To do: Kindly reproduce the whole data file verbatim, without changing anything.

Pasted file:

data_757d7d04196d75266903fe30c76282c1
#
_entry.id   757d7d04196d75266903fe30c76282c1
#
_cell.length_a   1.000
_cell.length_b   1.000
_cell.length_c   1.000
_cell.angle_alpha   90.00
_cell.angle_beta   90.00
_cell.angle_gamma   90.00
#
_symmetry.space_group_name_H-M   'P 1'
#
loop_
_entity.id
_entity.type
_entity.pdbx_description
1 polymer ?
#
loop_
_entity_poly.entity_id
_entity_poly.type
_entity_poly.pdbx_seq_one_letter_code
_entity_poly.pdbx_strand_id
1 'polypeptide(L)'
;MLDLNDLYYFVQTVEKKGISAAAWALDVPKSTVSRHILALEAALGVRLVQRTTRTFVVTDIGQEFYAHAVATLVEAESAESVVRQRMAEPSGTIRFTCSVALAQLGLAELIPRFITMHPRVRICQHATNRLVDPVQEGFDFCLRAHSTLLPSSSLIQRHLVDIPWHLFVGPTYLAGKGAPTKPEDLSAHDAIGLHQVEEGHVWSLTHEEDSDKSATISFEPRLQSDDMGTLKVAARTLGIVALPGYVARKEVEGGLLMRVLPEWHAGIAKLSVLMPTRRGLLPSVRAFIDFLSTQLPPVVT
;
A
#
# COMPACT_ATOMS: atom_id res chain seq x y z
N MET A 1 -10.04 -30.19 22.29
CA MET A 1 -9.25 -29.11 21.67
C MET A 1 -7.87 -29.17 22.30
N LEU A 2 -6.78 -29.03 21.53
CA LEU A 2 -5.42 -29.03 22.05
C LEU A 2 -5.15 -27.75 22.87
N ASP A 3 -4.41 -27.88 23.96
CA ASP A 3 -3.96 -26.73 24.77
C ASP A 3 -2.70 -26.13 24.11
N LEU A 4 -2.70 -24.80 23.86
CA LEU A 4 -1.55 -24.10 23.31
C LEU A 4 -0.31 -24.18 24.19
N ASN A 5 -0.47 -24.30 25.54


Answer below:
data_757d7d04196d75266903fe30c76282c1
#
_entry.id   757d7d04196d75266903fe30c76282c1
#
_cell.length_a   1.000
_cell.length_b   1.000
_cell.length_c   1.000
_cell.angle_alpha   90.00
_cell.angle_beta   90.00
_cell.angle_gamma   90.00
#
_symmetry.space_group_name_H-M   'P 1'
#
loop_
_entity.id
_entity.type
_entity.pdbx_description
1 polymer ?
#
loop_
_entity_poly.entity_id
_entity_poly.type
_entity_poly.pdbx_seq_one_letter_code
_entity_poly.pdbx_strand_id
1 'polypeptide(L)'
;MLDLNDLYYFVQTVEKKGISAAAWALDVPKSTVSRHILALEAALGVRLVQRTTRTFVVTDIGQEFYAHAVATLVEAESAESVVRQRMAEPSGTIRFTCSVALAQLGLAELIPRFITMHPRVRICQHATNRLVDPVQEGFDFCLRAHSTLLPSSSLIQRHLVDIPWHLFVGPTYLAGKGAPTKPEDLSAHDAIGLHQVEEGHVWSLTHEEDSDKSATISFEPRLQSDDMGTLKVAARTLGIVALPGYVARKEVEGGLLMRVLPEWHAGIAKLSVLMPTRRGLLPSVRAFIDFLSTQLPPVVT
;
A
#
# COMPACT_ATOMS: atom_id res chain seq x y z
N MET A 1 -10.04 -30.19 22.29
CA MET A 1 -9.25 -29.11 21.67
C MET A 1 -7.87 -29.17 22.30
N LEU A 2 -6.78 -29.03 21.53
CA LEU A 2 -5.42 -29.03 22.05
C LEU A 2 -5.15 -27.75 22.87
N ASP A 3 -4.41 -27.88 23.96
CA ASP A 3 -3.96 -26.73 24.77
C ASP A 3 -2.70 -26.13 24.11
N LEU A 4 -2.70 -24.80 23.86
CA LEU A 4 -1.55 -24.10 23.31
C LEU A 4 -0.31 -24.18 24.19
N ASN A 5 -0.47 -24.30 25.54